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Congratulations to Luci Smith!

Luci Smith

USATF Masters Regional Champion

Sun, Jan 22, 2017 - Winston-Salem, NC

First Place In:

  • 400m
  • 800m
  • 1 mile

Coaching Certification Opportunity

USATF Level 1

January 6-8, 2017 - Columbia, SC




About Lactate and Lactate Testing


Lactate is an anion. That is, it is a negatively charged ion. Lactate, consisting of carbon, hydrogen, and oxygen (C3H503) is a harmless organic molecule commonly found in cells in the body. Lactate can be, and indeed is, used as an energy source in the body through a process called gluconeogenesis, whereby the liver converts lactate to glucose.

Lactic Acid

Lactic acid (C3H603) on the other hand, though also an organic molecule, is rarely found in the body. In simple terms, lactic acid is created in the body when actively working skeletal muscles require more oxygen than is being delivery by the respiratory and cardiovascular systems, resulting in anaerobic (without oxygen) rather than aerobic (with oxygen) respiration. More specifically, anaerobic glycolysis, rather than aerobic glycolysis, is being utilized for the conversion of glucose into ATP (Adenosine Tri-Phosphate, which is ultimately what the muscles use for contraction). The insufficient supply of oxygen to the actively working muscles creates a build-up of H+.

Lactic acid is rarely found in the body because it breaks down almost as soon as it is created. It is broken down into lactate and a hydrogen ion (H+). It is really the H+ that creates problems for athletes, and the H+ ions create an acidic environment within the cells. More specifically, the H+ interferes with the muscles' ability to contract, thereby inhibiting performance.

Lactate Testing

Lactate testing protocols reveal individual physiological functional capacity, that is, the individual’s ability to adapt to training loads, and thus can be used to create a training roadmap to achieve peak performance.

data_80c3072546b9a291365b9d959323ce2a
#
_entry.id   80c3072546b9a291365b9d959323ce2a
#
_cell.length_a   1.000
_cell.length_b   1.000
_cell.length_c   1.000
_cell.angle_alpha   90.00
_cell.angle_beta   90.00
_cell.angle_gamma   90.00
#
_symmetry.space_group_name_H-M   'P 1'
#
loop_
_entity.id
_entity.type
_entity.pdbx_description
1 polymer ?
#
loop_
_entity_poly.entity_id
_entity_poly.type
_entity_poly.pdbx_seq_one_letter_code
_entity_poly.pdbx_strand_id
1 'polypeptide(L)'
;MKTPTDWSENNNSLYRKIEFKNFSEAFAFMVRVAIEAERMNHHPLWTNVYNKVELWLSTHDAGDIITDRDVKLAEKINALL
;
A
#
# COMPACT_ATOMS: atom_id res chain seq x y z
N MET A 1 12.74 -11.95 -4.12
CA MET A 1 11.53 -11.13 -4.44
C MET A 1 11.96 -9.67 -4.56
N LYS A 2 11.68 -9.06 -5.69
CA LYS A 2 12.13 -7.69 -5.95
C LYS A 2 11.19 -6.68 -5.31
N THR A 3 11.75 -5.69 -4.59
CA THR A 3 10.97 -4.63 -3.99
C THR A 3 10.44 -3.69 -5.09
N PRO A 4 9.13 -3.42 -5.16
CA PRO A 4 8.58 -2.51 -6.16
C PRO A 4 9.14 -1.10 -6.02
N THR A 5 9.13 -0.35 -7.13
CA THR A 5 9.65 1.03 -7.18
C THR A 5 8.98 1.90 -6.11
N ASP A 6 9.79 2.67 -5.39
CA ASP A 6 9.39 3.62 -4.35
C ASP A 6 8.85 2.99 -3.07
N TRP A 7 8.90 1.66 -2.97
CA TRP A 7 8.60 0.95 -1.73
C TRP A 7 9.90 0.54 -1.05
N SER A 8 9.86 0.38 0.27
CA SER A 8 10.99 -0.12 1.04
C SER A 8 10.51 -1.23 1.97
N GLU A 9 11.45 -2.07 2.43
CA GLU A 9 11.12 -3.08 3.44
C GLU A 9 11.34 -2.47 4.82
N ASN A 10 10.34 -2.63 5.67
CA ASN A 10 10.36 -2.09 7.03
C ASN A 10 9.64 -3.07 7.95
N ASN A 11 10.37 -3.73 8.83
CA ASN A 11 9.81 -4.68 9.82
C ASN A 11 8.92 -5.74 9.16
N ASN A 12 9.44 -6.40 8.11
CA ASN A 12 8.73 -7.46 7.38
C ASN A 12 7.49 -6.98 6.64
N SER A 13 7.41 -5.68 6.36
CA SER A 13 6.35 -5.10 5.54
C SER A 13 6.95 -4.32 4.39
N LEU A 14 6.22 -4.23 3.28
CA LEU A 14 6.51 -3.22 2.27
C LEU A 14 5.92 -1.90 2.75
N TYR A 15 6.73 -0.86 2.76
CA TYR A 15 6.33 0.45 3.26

The maximal lactate steady state (MaxLass, or MLSS) is the effort level that an athlete can perform at for an extended period of time without having to slow down. The lactate level remains constant at that given effort level. As the effort level increases it will reach a point that exceeds the body's ability to clear the lactate, and more specifically the hydrogen ions. This level is called the lactate threshold, the anaerobic threshold, or the onset of blood lactate accumulation (OBLA).

There is no convenient or portable means of measuring the build-up of H+ in the muscles. But, the accumulation of lactate in the blood can be conveniently, painlessly, and quickly measured.

Coach M, at Running Is Good, uses the Lactate Scout blood analyzer to measure blood lactate levels within 10 seconds. Using a methodical, structured testing protocol, the maximal lactate steady state can be determined. Sets of laps are run on the track at prescribed paces. Each set is 5 laps, or 2000m. The base (at rest) blood lactate level is checked, and the blood lactate level is checked following each set. Sets are run until the blood lactate level is no longer in a steady state. Incidentally, the heart rate is also checked each time the blood lactate level is checked. From this data, the velocity over time is calculated which results in appropriate training paces.

Lactate Scout

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